Caring for an Elderly Loved One with COPD

Chronic Obstructive Pulmonary Disease (or COPD for short) is a chronic lung condition that is caused by bronchitis, emphysema or a combination of the two. COPD affects the airways and air sacs in the lungs and makes it hard for those that have the disease to breathe. Many people have not heard of COPD because the condition is often misdiagnosed as another condition but there are still millions of people with the disease so it is important for family caregivers to know how to care for someone with COPD. In this article we would like to offer some tips and advice for family caregivers that are caring for an elderly loved one with COPD.

Recognizing the Signs

The first thing that family caregivers should do is watch for signs of COPD in their loved ones. Many seniors are not diagnosed until after they have lost more than 50% of their lung function but treatment can slow the progression of the disease so it is very helpful to catch the disease early on. Symptoms include shortness of breath, chronic cough, sputum or phlegm production, wheezing and chest tightness, loss of appetite, weight loss and fatigue. Family caregivers who notice any of these symptoms in their loved one should encourage their loved one to visit their regular doctor. Doctors can often diagnose the disease with a simple breathing test and can begin treatment after a diagnosis is made. There is currently no cure for the disease but treatment can often improve lung function and slow the progression of the disease.

Treatment Options

After seniors are diagnosed with COPD it is very important for family caregivers to learn all that they can about the treatment of the disease. Seniors with COPD may have to take multiple medications and it is likely that their treatment plan will include more medications as the disease progresses. The most common treatment options for COPD are inhalers, corticosteroids and oxygen treatments. Inhalers that contain bronchodilators can be used to help relax the muscles around breathing tubes in the lungs which makes breathing easier and helps to reduce shortness of breath. Corticosteroids can be taken as pills or through an inhaler and are used to reduce swelling in the breathing tubes to make breathing easier. Corticosteroids are usually not a long term treatment option but family caregivers should make sure that their loved ones are taking their medication as prescribed if they are required to take corticosteroids. Oxygen treatment is usually used once COPD has progressed to the most severe stage. Once COPD becomes severe it reduces the ability of the lungs to pump oxygen into the blood to be carried to the rest of the body. If a senior’s oxygen level is too low their doctor might prescribe oxygen therapy to help boost their oxygen levels. Many family caregivers find it helpful to have a nurse come in to help them learn how to use the oxygen properly. Family caregivers should also make sure that they have everything they need on hand for their loved one’s oxygen such as spare batteries and tubes. It is also very helpful for family caregivers to keep antibiotics on hand because many seniors will experience a flare up of their COPD that is caused by a bacterial infection. Having the antibiotics on hand before a flare up occurs allows seniors to begin treatment as soon as possible.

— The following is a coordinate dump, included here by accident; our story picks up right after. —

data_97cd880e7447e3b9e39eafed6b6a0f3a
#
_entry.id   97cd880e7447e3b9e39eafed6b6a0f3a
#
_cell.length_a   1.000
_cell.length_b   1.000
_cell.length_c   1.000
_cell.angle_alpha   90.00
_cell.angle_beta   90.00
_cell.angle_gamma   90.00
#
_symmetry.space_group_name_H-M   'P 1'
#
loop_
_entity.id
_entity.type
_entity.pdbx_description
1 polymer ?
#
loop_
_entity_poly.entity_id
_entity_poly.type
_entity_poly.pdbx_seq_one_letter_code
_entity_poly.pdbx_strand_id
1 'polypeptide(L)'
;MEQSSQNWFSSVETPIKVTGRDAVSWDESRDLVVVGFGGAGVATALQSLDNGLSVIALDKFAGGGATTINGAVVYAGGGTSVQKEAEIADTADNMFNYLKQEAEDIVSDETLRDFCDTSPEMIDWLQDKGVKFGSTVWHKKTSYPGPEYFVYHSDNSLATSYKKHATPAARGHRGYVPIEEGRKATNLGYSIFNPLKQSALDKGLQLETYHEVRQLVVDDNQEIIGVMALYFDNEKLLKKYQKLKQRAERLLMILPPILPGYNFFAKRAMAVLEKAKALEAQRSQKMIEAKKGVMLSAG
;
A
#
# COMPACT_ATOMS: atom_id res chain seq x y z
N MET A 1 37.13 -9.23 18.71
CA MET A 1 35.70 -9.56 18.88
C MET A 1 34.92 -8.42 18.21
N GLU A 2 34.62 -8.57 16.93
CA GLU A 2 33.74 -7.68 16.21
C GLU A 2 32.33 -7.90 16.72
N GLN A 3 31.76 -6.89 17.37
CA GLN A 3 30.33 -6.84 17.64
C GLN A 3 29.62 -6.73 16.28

Emotional Side Effects

After family caregivers become comfortable with their loved one’s treatment options they should make sure that they are prepared to handle the emotional side effects of COPD. Many seniors begin to experience depression because they are frustrated with the restrictions and isolation that they face because of their disease. Family caregivers can help their loved ones by talking with them so that they have someone to share their concerns with. It might also be helpful for seniors to see a therapist or take medication for depression. Many seniors fall victim to depression because they are self-conscious about using oxygen in public and become confined to their home. Family caregivers can help their loved ones become less nervous about using oxygen in public by reassuring them that most people will not even notice their oxygen use and it will make their activities much easier.

As always family caregivers should make sure that they are also taking care of themselves. As COPD progresses it can be hard for family caregivers to take care of their loved ones by themselves because their loved ones require more treatment and attention. Asking family members or friends for help or hiring a homecare service can be very helpful in the later stages of COPD. Family caregivers can also look for a support group or talk with other close family members and friends to help relieve stress so that they can provide their loved one with the best treatment possible.

Additional articles in our home care services blog:

COPD in Seniors

Pneumonia and the Elderly: Understand the Risks